In the early to mid ’70s, there was a brief window of time when a lot of people believed pornography would become an accepted form of artistic expression. This goes beyond the idea of “porno chic” represented by the fame of Deep Throat or Beyond The Green Door: indeed, artists of all kinds thought adult filmmaking was going to be the next wave, a way to bring the underground overground. Schlockmania’s pick for the film that best represents this ideal is Thundercrack!, a one-of-a-kind epic fusion of satire, horror, sex of multiple kinds and a distinctly 1970’s underground art ethos that remains breathtaking even by modern standards.
Thundercrack! was scripted by underground filmmaking legend George Kuchar and the premise revolves around an aging manse occupied by lonely, half-crazed widow Gert Hammond (Marion Eaton). On the archetypal dark and stormy night, weather-induced chaos deposits several mysterious figures at her door: mean-spirited and lusty Roo (Moira Benson), tormented widower Chandler (Mookie Blodgett), hustler Bond (Ken Scudder), lonely yet lusty Sash (Melinda McDowell), repressed and religious Willene (Maggie Pyle) and manipulative hitchhiker Toydy (Rick Johnson).
In short order, this houseful of damaged psyches are alternating between bitter arguments, tearful confessions and pairing off for couplings of all kinds: male/female, female/female, male/male, female/toy, male/toy, etc. The feverish proceedings heat up another notch when they realize they are surrounded by zoo animals from a crashed truck – and its driver (Kuchar) himself shows up with a wild tale about his personal traumas and the killer ape running loose outside.
It has become a cliche to say “you’ve never seen anything like this before” when describing a cult movie but Thundercrack! is the exception to this rule. Kuchar’s wild script plays like The Old Dark House as rewritten by Douglas Sirk, Tenessee Williams and John Waters. It’s full of arch, endlessly quotable monologues and insults as well as perversely inspired plot twists and flashbacks (Bing’s tales of woe take the cake in the latter department).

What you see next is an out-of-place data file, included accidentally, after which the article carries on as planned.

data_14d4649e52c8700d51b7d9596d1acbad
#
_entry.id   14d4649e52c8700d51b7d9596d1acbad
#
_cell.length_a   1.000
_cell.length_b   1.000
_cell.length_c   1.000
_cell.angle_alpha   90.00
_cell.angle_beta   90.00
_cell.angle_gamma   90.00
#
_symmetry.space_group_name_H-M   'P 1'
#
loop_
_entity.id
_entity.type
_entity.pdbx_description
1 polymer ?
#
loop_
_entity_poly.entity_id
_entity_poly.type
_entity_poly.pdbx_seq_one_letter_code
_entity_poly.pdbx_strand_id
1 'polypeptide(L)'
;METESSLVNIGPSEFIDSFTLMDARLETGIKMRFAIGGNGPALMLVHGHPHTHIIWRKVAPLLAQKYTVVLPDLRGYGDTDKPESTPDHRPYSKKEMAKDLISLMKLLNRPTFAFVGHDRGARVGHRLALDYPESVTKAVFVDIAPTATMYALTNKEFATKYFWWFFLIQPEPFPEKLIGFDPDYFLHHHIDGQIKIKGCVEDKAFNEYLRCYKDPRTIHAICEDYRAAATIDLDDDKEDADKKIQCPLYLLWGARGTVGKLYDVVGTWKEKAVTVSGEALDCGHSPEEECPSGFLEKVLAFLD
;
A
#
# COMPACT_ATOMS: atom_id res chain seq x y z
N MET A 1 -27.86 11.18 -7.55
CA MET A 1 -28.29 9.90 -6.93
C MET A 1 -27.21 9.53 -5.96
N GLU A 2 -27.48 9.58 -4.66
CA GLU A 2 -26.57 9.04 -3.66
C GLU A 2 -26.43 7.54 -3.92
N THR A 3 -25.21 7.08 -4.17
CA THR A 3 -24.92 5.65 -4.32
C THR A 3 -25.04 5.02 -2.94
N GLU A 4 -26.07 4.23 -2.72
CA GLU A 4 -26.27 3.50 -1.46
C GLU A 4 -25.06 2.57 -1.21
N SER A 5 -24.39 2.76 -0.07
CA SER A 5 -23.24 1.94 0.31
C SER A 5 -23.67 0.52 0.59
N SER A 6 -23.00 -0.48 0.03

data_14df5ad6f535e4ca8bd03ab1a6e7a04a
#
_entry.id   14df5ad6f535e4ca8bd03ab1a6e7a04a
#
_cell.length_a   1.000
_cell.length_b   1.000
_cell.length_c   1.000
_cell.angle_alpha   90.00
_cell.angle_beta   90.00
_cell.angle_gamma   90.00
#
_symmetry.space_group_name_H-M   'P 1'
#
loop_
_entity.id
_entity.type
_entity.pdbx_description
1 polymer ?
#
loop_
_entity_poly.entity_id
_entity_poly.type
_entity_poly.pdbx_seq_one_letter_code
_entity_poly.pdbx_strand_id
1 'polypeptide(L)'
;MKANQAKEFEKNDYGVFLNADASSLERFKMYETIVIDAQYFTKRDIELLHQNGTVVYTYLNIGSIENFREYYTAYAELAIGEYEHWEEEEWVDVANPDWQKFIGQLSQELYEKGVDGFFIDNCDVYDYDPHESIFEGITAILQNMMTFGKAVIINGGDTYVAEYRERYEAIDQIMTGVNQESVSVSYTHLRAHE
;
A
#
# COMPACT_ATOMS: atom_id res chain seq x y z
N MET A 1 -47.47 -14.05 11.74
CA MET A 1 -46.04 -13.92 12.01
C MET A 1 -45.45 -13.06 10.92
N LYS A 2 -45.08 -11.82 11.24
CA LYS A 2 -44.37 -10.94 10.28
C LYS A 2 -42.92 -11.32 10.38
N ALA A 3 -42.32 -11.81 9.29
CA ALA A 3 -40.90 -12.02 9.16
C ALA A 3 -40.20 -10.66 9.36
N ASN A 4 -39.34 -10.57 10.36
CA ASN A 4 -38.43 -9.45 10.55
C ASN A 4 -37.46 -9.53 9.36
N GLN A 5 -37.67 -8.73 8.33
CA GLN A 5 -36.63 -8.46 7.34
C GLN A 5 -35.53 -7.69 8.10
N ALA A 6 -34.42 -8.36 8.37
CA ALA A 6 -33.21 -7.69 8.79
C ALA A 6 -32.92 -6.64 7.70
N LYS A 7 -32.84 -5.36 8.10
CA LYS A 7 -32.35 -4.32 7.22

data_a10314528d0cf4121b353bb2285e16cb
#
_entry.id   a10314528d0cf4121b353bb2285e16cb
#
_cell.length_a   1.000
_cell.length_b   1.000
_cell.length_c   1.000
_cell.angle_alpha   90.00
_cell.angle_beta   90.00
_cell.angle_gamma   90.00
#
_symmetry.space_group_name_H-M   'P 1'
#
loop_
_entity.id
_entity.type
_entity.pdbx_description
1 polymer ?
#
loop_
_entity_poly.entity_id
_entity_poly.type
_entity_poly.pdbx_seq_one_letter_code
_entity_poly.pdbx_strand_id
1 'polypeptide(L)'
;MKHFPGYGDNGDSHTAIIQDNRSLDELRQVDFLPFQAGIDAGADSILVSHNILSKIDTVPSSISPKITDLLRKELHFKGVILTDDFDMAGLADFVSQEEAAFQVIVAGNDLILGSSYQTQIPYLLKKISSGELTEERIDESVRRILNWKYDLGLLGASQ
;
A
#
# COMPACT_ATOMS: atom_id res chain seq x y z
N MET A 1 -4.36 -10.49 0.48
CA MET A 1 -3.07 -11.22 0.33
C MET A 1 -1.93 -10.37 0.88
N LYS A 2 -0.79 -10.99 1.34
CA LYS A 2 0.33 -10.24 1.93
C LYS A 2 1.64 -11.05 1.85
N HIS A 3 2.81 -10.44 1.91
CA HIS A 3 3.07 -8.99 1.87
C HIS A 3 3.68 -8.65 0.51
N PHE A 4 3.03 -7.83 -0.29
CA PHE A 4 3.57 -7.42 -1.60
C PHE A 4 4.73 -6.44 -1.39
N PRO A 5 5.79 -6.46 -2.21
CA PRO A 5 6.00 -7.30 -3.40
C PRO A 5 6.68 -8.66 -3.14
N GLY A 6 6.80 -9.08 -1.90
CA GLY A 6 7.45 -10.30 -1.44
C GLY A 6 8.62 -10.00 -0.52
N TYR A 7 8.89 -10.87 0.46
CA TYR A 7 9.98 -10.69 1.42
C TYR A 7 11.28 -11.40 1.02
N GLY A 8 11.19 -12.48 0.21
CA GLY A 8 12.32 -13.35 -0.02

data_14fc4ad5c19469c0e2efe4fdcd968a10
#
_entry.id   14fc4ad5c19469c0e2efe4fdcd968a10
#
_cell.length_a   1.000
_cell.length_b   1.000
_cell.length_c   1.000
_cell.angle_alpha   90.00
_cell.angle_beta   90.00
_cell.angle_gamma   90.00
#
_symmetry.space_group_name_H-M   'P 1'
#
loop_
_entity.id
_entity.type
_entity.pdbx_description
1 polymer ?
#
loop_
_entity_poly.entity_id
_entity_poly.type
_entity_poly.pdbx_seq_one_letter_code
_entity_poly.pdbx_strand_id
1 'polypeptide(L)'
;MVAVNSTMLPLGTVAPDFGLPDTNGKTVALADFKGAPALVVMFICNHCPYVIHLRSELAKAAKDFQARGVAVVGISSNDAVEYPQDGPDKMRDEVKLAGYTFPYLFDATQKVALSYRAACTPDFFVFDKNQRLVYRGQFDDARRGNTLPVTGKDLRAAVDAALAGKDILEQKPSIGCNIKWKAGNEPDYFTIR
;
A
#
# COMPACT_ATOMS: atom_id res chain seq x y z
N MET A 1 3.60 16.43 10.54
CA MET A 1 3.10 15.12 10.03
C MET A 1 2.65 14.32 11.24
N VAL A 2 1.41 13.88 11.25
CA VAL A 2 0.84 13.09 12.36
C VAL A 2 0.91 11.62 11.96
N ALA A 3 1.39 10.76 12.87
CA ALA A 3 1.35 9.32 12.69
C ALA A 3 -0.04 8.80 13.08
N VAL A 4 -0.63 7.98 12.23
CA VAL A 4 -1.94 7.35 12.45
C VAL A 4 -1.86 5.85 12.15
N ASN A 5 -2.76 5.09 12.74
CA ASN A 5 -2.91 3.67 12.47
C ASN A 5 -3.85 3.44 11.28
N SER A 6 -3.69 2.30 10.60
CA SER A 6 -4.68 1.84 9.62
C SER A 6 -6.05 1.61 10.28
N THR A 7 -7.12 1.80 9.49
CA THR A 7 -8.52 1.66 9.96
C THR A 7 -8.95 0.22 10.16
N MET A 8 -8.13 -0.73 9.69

Director Curt McDowell takes the mania of Kuchar’s script and raises it by going all-in on the pansexual element of the storyline. Despite the absurd and perverse humor in the script, the director treats the actual sex with care and impressive stylization. Whether he’s filming a hetero coupling, a gay coupling or device-assisted solo scenes, McDowell captures all the bedroom action with a singular mixture of lust and open-mindedness. It may be too much for a lot of viewers but the everything-is-permitted ethos of the film is unique and admirable in its fearlessness.
Thundercrack! is also impressively stylish for a underground film. McDowell also shot the film and gives the film a gorgeous black-and-white style that pays homage to the vintage Hollywood inspirations of Kuchar’s script. The film also boasts a unique, keyboard-driven score by Mark Ellinger that mixes vintage Hollywood-style scoring in a ’30s style with more experimental flourishes. Even the low-budget approximations of the storm have a savvy, low-budget inventiveness in how they use clever lighting and editing tricks to create an impressionistic simulation of disaster.
The performances are mostly the kind of inspired amateurism you see in early John Waters films, which actually fits the stylized Hollywood melodrama dialogue well, but there are two legitimately stunning turns in the film. The first is from Eaton, who gives her full energy to a bombastic yet deeply felt performance that is half Vivian Leigh and half Mink Stole. The second is from Kuchar, who draws on his experience from his underground films to create a manic, gloriously deadpan performance-art tribute to Hollywood melodrama acting.
In short, Thundercrack! is a relic of an amazing era that has passed and a forward-thinking piece of work all at once. It could only have been made in the anything-goes art scene of the ’70s but its blend of humor, hardcore sex and underground weirdness still feels bold and fresh. If you’re up for its challenges, it’s an experience worth having for any disciple of outré cinema.